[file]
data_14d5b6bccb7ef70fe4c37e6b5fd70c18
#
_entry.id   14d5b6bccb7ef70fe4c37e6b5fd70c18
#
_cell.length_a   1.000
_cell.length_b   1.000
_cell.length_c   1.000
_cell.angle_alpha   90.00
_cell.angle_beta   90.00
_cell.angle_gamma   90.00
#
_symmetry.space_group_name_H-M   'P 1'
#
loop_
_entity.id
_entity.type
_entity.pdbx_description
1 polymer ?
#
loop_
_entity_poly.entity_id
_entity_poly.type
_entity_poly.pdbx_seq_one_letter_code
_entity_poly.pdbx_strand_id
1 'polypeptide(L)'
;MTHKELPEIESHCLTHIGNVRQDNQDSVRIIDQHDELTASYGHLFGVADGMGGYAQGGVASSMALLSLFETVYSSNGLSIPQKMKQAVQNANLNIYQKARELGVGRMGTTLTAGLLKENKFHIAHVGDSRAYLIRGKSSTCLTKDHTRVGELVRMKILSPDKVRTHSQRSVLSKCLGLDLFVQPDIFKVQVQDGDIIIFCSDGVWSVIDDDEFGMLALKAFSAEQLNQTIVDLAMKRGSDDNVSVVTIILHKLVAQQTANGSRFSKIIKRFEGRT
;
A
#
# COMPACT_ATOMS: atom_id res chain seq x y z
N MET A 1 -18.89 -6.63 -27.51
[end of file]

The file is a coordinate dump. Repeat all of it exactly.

data_14d5b6bccb7ef70fe4c37e6b5fd70c18
#
_entry.id   14d5b6bccb7ef70fe4c37e6b5fd70c18
#
_cell.length_a   1.000
_cell.length_b   1.000
_cell.length_c   1.000
_cell.angle_alpha   90.00
_cell.angle_beta   90.00
_cell.angle_gamma   90.00
#
_symmetry.space_group_name_H-M   'P 1'
#
loop_
_entity.id
_entity.type
_entity.pdbx_description
1 polymer ?
#
loop_
_entity_poly.entity_id
_entity_poly.type
_entity_poly.pdbx_seq_one_letter_code
_entity_poly.pdbx_strand_id
1 'polypeptide(L)'
;MTHKELPEIESHCLTHIGNVRQDNQDSVRIIDQHDELTASYGHLFGVADGMGGYAQGGVASSMALLSLFETVYSSNGLSIPQKMKQAVQNANLNIYQKARELGVGRMGTTLTAGLLKENKFHIAHVGDSRAYLIRGKSSTCLTKDHTRVGELVRMKILSPDKVRTHSQRSVLSKCLGLDLFVQPDIFKVQVQDGDIIIFCSDGVWSVIDDDEFGMLALKAFSAEQLNQTIVDLAMKRGSDDNVSVVTIILHKLVAQQTANGSRFSKIIKRFEGRT
;
A
#
# COMPACT_ATOMS: atom_id res chain seq x y z
N MET A 1 -18.89 -6.63 -27.51